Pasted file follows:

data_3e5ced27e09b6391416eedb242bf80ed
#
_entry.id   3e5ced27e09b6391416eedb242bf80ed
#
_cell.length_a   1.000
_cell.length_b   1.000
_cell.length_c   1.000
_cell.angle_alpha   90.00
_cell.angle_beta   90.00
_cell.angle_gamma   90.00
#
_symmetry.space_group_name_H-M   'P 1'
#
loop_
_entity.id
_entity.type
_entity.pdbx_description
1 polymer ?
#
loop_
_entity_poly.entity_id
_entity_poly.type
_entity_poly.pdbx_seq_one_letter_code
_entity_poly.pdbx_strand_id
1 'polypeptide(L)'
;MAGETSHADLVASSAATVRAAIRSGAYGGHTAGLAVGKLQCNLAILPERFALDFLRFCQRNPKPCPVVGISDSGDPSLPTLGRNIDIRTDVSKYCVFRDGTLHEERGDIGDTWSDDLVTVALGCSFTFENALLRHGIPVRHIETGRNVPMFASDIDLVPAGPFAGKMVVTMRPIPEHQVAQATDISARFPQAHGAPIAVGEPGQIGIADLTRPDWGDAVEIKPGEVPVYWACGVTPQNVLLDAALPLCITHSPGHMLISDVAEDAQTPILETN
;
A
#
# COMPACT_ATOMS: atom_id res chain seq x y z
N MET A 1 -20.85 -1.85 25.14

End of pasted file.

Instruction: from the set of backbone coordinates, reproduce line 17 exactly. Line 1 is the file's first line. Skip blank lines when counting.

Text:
_entity.pdbx_description